The deaths of three motorsport fans near Swinton in Berwickshire during 2014’s Jim Clark Rally could have been avoided if better safety precautions had been in place, a sheriff has ruled.
Sheriff Kenneth Maciver slammed the rally’s system for identifying and overseeing safe viewing spots for spectators as “weak, ambiguous and ultimately inadequate”.
In his fatal accident inquiry report, published today following weeks of hearings earlier this year, Mr Maciver added that it was down to good luck rather than good planning that the car responsible for the three deaths had been stopped from going any further, and potentially knocking over even more onlookers, by a post and hedgerow.
The three people killed were photographer Iain Provan, 64, his partner Betty Allan, 63, both of Barrhead in East Renfrewshire, and spectator Len Stern, 71, of Bearsden in East Dunbartonshire.
They died of multiple injuries caused by rally driver David Carney losing control of his car, careering off the road and crashing into them in May that year, Mr Maciver found.
The report follows a joint inquiry at Edinburgh Sheriff Court into the three deaths at the 2014 Jim Clark Rally and that of spectator Joy Robson, 51, at the Snowman Rally near Inverness in 2013.
Mr Maciver ruled that there were no reasonable precautions by which Mrs Robson’s death could have been avoided, but he found that the three deaths at the Borders rally could have been averted if people had not been allowed to watch it from an unsafe vantage point.
He writes: “In respect of the Jim Clark Rally 2014, I find that there was a weak, ambiguous, and ultimately inadequate verification system for checking the proper performance of the work of stage commanders or stage set-up crews in delineating and clearly identifying areas which, for safety reasons, were prohibited for spectators.”
He has issued 12 recommendations for rally organisers and other authorities and suggested a further 11 matters for consideration.
Saying that it was lucky Mr Carney’s car had not careered further off the road, potentially putting more people in danger, Mr Maciver writes: “The car which crashed at the Jim Clark Rally in 2014 came to rest just within what would and should have been the 3m prohibition area, but, in fact, that was good fortune linked to the fact that it hit a large solid strainer post and a substantial hedgerow.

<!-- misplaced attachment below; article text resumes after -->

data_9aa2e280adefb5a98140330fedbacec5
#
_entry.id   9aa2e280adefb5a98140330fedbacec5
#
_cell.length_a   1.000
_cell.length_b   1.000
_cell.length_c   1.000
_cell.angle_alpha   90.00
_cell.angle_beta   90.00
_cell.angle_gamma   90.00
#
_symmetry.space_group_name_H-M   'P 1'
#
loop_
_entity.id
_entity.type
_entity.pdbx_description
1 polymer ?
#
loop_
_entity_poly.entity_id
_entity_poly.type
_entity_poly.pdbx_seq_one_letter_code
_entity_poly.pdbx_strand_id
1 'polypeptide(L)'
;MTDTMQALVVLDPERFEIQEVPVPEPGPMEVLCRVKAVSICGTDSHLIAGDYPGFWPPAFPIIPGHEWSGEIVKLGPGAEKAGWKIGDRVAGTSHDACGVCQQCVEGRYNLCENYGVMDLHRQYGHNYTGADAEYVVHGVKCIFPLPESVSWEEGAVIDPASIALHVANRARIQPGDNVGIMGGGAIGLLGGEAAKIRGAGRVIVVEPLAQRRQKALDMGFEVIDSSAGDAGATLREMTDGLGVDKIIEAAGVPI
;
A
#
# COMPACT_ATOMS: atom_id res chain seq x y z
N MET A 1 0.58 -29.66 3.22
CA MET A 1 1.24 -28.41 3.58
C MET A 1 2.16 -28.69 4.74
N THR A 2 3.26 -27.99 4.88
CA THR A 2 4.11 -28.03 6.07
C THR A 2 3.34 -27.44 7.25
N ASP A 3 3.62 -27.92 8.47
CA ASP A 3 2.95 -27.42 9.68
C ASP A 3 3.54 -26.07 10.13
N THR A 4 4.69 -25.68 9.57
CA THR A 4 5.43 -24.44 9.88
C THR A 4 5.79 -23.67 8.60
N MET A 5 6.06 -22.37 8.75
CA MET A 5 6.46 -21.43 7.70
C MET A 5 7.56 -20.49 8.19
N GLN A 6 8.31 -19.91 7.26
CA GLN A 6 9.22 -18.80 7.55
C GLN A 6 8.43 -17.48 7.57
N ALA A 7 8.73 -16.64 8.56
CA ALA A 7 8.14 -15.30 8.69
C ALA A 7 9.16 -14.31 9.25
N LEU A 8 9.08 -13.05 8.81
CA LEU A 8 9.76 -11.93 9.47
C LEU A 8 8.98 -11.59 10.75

“It should be recognised that on many occasions a car going off the road at speed in such a location would travel much further, and I therefore suggest that consideration be given by rally organisers, that for open locations such as entrances, the safety zone or box should be many yards deep, as was the general pre-2014 policy at that rally.”
A designated prohibited area north of the Leet Bridge should have been created, delineated and identified so that it clearly banned spectators or photographers from standing there, he said.
He recommends that all rallies should have clear plans for setting up areas off limits to spectators and those plans be given to marshals and the crews of all safety cars.
In addition, he advises, at least one safety car should be given the job of ensuring that any such banned areas are properly marked out, adding: “A patent omission was missed time and again by several different cars.”
A spokesman for the rally’s organisers said: “Those involved in the organisation of the rally have received a copy of the sheriff’s determination.
“This is quite a lengthy and detailed report which will have to be read and digested, after which senior officials will meet up to discuss it and its findings.”
Berwickshire, Roxburgh and Selkirk MP John Lamont said he hopes that lessons can now be learned, allowing the Jim Clark Rally to make a comeback.
“This inquiry will go some way to provide clarity to those who lost their loved ones in the tragic events of 2013 and 2014,” he said.
“Clearly, lessons need to be learned and the Motor Sports Association and the Jim Clark Rally’s organisers must now look to implement the recommendations, in full, as soon as possible.
“Many of these recommendations are already being implemented by the Motor Sports Association, and I would therefore expect this work to be completed quickly.
“It is my hope that now we have this judgement, the organisers, the association and Scottish Borders Council can move forward to ensure a safe Jim Clark Rally can be held again as soon as possible.”
The rally, held in tribute to Berwickshire motor-racing champion Jim Clark since 1970, has not been staged since 2014’s triple tragedy.
First run as a closed-road event in 1997, the rally can trace its roots back to 1970, two years after the death at the age of 32 of the Berwickshire farmer it is named after.
That first event used a variety of farm, forest and military roads, but it went on to become one of the UK’s premier forest stage rallies in the 1980s and was estimated to generate £3.5m annually for the Borders economy in recent years.
A variant event starting in Kelso and heading around Kielder Forest was held in 2015, but a follow-up forest rally in 2016 but had to be cancelled due to insufficient entries.
In his report, Mr Maciver also calls for rally organisers to appoint a spectator safety officer at the early stages of planning and for all marshals to wear coloured vests to make sure there is no confusion about their role.
Rally organisers are also recommended to have a system for recording crashes, accidents, cars leaving the track or near misses to help them identify possible accident blackspots.
Mr Maciver also wants to see the introduction of a warning light system within rally cars to make sure they can be stopped as quickly as possible in the event of further accidents.